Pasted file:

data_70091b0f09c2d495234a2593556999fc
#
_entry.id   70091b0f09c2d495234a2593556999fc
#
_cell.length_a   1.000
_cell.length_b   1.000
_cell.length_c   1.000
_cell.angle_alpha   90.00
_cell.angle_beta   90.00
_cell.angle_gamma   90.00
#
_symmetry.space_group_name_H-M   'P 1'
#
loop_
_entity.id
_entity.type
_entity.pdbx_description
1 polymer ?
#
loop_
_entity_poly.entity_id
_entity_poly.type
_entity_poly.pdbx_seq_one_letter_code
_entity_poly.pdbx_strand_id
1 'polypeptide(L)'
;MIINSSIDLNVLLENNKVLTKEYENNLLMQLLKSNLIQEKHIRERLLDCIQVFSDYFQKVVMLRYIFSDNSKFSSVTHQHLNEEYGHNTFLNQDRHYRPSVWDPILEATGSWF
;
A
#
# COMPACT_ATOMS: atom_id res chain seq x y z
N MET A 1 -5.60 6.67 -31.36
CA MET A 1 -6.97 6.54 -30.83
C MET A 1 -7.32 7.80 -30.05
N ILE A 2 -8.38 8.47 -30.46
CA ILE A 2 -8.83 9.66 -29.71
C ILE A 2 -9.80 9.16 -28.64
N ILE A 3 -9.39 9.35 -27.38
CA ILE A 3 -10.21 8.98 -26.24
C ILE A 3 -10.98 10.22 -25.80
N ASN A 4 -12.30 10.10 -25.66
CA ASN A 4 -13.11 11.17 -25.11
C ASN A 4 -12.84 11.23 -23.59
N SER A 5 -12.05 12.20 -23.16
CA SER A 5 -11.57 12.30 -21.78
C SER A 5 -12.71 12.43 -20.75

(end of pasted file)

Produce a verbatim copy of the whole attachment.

data_70091b0f09c2d495234a2593556999fc
#
_entry.id   70091b0f09c2d495234a2593556999fc
#
_cell.length_a   1.000
_cell.length_b   1.000
_cell.length_c   1.000
_cell.angle_alpha   90.00
_cell.angle_beta   90.00
_cell.angle_gamma   90.00
#
_symmetry.space_group_name_H-M   'P 1'
#
loop_
_entity.id
_entity.type
_entity.pdbx_description
1 polymer ?
#
loop_
_entity_poly.entity_id
_entity_poly.type
_entity_poly.pdbx_seq_one_letter_code
_entity_poly.pdbx_strand_id
1 'polypeptide(L)'
;MIINSSIDLNVLLENNKVLTKEYENNLLMQLLKSNLIQEKHIRERLLDCIQVFSDYFQKVVMLRYIFSDNSKFSSVTHQHLNEEYGHNTFLNQDRHYRPSVWDPILEATGSWF
;
A
#
# COMPACT_ATOMS: atom_id res chain seq x y z
N MET A 1 -5.60 6.67 -31.36
CA MET A 1 -6.97 6.54 -30.83
C MET A 1 -7.32 7.80 -30.05
N ILE A 2 -8.38 8.47 -30.46
CA ILE A 2 -8.83 9.66 -29.71
C ILE A 2 -9.80 9.16 -28.64
N ILE A 3 -9.39 9.35 -27.38
CA ILE A 3 -10.21 8.98 -26.24
C ILE A 3 -10.98 10.22 -25.80
N ASN A 4 -12.30 10.10 -25.66
CA ASN A 4 -13.11 11.17 -25.11
C ASN A 4 -12.84 11.23 -23.59
N SER A 5 -12.05 12.20 -23.16
CA SER A 5 -11.57 12.30 -21.78
C SER A 5 -12.71 12.43 -20.75